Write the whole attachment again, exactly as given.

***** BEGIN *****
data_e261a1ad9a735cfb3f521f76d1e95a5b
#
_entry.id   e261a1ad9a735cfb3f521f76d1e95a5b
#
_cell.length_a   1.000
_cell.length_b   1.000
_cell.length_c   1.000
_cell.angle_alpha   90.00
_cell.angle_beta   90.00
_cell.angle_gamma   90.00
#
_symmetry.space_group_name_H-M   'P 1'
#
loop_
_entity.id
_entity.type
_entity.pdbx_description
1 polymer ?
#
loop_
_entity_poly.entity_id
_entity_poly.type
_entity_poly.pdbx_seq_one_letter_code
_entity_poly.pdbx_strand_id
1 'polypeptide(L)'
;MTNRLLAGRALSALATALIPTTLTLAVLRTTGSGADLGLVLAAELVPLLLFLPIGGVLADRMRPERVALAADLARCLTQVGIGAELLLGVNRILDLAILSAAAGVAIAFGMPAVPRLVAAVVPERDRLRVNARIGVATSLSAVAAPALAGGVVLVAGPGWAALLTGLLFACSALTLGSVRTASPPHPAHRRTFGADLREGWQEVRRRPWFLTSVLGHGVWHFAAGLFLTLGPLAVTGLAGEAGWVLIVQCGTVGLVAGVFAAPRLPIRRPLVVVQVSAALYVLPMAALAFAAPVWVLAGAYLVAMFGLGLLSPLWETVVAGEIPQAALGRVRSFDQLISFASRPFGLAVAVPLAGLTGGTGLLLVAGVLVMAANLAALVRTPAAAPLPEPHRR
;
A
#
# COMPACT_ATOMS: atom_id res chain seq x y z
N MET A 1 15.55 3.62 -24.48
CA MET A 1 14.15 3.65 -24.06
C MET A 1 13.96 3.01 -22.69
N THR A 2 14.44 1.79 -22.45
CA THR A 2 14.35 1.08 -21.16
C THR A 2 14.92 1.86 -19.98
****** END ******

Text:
data_e261a1ad9a735cfb3f521f76d1e95a5b
#
_entry.id   e261a1ad9a735cfb3f521f76d1e95a5b
#
_cell.length_a   1.000
_cell.length_b   1.000
_cell.length_c   1.000
_cell.angle_alpha   90.00
_cell.angle_beta   90.00
_cell.angle_gamma   90.00
#
_symmetry.space_group_name_H-M   'P 1'
#
loop_
_entity.id
_entity.type
_entity.pdbx_description
1 polymer ?
#
loop_
_entity_poly.entity_id
_entity_poly.type
_entity_poly.pdbx_seq_one_letter_code
_entity_poly.pdbx_strand_id
1 'polypeptide(L)'
;MTNRLLAGRALSALATALIPTTLTLAVLRTTGSGADLGLVLAAELVPLLLFLPIGGVLADRMRPERVALAADLARCLTQVGIGAELLLGVNRILDLAILSAAAGVAIAFGMPAVPRLVAAVVPERDRLRVNARIGVATSLSAVAAPALAGGVVLVAGPGWAALLTGLLFACSALTLGSVRTASPPHPAHRRTFGADLREGWQEVRRRPWFLTSVLGHGVWHFAAGLFLTLGPLAVTGLAGEAGWVLIVQCGTVGLVAGVFAAPRLPIRRPLVVVQVSAALYVLPMAALAFAAPVWVLAGAYLVAMFGLGLLSPLWETVVAGEIPQAALGRVRSFDQLISFASRPFGLAVAVPLAGLTGGTGLLLVAGVLVMAANLAALVRTPAAAPLPEPHRR
;
A
#
# COMPACT_ATOMS: atom_id res chain seq x y z
N MET A 1 15.55 3.62 -24.48
CA MET A 1 14.15 3.65 -24.06
C MET A 1 13.96 3.01 -22.69
N THR A 2 14.44 1.79 -22.45
CA THR A 2 14.35 1.08 -21.16
C THR A 2 14.92 1.86 -19.98